Salmon: Beware Schwab's High-Cost Index-Fund 401(k)
In other words, Schwab has given us no evidence at all that the people enrolled in its new index-based 401(k) plan are saving more money as a result of paying 45bp a year for advice. I'm sure that a small minority of people who want to save more will ask for advice on how to do so -- but that doesn't mean that the advice causes them to save more. Indeed, the causality probably runs exactly in the opposite direction.
It seems to me that Schwab is looking a bit desperate here. It used to be able to make lots of money by charging high amounts for its 401(k) plans, but now that everybody understands the superiority of index funds, Schwab is being forced to offer its own index-based service. Obviously, the only way to sell such a service is to talk about how much participants will save on fees. But Schwab doesn't want lower fees, it wants higher fees. So while removing management fees with one hand, it simultaneously inserts huge new advice fees with the other -- and the advice fees probably have even bigger margins than the management fees did.
What's more, Schwab's messaging around this product has always been less than fully honest. Here's the launch press release :
"Fund operating expenses for index mutual funds and ETFs are typically lower than those associated with most actively managed mutual funds offered in 401(k) plans today. We believe index funds can provide employees with a better opportunity to accumulate more savings for retirement," said Steve Anderson, head of retirement plan services at Charles Schwab. "Through such low-cost investments, fund operating expenses could be cut significantly. For the average worker in a 401(k) plan, that can mean nearly $115,000 more at retirement."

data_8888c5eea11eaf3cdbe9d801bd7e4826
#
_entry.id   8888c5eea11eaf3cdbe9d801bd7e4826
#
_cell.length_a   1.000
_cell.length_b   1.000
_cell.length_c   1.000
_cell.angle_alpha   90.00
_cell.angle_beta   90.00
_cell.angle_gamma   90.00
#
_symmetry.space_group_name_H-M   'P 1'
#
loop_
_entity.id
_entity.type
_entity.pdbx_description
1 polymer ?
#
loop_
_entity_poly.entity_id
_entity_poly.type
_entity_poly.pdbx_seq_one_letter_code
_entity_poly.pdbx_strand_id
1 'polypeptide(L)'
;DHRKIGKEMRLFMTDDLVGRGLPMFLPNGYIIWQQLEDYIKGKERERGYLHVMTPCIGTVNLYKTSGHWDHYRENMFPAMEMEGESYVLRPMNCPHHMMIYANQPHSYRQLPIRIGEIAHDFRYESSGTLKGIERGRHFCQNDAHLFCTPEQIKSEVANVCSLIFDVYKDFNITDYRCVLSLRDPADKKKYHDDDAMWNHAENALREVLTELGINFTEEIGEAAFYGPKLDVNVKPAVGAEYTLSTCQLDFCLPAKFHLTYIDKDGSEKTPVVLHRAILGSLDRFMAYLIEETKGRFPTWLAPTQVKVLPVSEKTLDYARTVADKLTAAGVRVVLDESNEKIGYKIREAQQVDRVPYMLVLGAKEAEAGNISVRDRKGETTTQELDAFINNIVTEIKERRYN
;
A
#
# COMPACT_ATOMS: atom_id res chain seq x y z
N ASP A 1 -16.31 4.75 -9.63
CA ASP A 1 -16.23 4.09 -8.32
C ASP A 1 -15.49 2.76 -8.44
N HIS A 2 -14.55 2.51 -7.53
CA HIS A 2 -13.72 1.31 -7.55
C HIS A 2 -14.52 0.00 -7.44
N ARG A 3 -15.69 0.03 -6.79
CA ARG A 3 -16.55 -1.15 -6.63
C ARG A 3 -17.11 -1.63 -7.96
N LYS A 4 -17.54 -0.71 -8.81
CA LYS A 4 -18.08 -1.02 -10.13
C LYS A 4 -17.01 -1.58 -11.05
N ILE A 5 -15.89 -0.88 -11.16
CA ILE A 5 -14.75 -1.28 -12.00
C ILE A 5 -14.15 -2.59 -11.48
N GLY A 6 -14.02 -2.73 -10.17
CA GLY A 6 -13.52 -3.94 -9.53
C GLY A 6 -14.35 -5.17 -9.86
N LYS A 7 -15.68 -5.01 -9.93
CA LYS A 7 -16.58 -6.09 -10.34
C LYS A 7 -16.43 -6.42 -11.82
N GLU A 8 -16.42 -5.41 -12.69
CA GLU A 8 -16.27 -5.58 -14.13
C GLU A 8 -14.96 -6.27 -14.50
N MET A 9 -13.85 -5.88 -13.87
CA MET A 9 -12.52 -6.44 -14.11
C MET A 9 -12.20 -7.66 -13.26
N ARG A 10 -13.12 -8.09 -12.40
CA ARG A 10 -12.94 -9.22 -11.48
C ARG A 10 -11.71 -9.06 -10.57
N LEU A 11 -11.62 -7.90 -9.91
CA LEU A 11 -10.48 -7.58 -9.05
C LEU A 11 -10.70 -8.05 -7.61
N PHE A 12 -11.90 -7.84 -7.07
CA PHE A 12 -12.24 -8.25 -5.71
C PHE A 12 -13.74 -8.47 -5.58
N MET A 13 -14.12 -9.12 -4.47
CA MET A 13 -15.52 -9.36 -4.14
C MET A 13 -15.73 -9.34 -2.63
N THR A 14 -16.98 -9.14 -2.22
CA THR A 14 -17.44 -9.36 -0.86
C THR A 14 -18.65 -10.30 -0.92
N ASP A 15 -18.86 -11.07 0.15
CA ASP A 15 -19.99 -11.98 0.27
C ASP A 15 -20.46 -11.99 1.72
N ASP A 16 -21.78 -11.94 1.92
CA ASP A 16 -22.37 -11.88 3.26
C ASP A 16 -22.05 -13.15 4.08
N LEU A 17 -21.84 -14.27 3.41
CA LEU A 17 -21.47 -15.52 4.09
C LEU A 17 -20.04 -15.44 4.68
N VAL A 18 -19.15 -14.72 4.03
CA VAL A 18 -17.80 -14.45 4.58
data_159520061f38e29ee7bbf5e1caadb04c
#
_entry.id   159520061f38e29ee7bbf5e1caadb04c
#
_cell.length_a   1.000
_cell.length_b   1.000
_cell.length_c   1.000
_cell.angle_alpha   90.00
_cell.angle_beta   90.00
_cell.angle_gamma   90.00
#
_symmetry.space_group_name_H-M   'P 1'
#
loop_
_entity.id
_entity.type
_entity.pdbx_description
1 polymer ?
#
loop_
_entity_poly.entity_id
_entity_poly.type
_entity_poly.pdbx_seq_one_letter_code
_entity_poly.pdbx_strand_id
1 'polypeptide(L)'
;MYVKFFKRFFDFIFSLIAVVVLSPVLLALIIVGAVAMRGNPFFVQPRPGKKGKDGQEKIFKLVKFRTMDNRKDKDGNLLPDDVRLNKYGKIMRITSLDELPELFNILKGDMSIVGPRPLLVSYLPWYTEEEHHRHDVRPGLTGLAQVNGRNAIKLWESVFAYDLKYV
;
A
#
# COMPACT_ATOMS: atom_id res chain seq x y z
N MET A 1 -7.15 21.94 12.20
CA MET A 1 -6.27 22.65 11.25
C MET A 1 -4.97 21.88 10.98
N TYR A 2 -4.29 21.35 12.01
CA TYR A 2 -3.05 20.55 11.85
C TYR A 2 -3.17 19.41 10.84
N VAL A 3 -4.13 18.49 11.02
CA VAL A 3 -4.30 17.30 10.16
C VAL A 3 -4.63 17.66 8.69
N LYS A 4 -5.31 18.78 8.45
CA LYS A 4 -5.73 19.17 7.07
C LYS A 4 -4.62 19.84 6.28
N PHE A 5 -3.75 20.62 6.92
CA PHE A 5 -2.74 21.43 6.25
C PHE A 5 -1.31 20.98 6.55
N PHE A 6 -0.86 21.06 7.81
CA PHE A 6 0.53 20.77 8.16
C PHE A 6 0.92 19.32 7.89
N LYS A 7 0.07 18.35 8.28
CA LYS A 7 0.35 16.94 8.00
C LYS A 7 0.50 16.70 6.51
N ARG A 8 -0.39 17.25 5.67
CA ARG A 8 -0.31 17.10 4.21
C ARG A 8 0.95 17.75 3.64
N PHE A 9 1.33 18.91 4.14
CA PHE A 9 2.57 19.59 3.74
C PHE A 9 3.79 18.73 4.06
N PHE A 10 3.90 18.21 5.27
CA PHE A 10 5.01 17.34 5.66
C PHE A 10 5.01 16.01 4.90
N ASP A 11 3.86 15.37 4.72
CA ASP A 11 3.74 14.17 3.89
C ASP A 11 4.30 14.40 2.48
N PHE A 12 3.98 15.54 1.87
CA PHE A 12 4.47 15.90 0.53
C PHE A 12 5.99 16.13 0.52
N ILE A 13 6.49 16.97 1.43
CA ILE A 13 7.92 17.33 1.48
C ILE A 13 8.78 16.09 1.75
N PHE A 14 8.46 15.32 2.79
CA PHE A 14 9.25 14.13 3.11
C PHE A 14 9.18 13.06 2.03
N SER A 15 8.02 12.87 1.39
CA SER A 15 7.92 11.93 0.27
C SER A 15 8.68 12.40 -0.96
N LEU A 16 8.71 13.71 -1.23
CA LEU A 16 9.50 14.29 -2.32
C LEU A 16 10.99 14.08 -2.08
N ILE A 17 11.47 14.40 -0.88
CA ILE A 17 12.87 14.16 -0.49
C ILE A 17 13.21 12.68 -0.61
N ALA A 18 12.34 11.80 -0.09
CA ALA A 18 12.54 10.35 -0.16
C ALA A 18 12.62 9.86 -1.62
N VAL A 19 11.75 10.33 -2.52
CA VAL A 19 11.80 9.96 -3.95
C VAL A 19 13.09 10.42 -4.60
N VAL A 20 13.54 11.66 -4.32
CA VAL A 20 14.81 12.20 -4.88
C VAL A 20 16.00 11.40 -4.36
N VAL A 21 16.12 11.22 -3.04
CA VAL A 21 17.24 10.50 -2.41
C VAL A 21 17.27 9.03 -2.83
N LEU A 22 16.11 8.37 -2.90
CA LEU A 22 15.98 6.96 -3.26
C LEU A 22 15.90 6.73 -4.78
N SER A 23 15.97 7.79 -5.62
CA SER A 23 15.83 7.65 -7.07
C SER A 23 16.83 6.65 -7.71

The irony here is deeply hidden: In order to end up with $115,000 more at retirement, you would have to opt out of the advice plan that the Schwab index-fund offering automatically enrolls you into. But actually, "the average worker in a 401(k) plan" is never going to wind up with an extra $115,000 at retirement just by switching to index funds.
If you look at the assumptions behind that $115,000 figure, you'll find that our "average worker" is, in fact, very far from average. For one thing, she starts saving money at age 25, when she's already earning $50,000 per year. That's pretty much the median income for a U.S. household, within just a couple of years of entering the workforce. Well done, that person! She then gets a 3% raise every year for the next 30 years -- and once she's in her 30s, she manages to sock away a full 10% of her income into her 401(k) account every year until retirement. Oh, and she managed to save 66bp by switching to index funds: That's significantly larger than the real-world 50bp that we saw with the Schwab participants. And all the while her investments are growing by 7.5% per year, even when she's near retirement and ought by rights to have switched largely to bonds.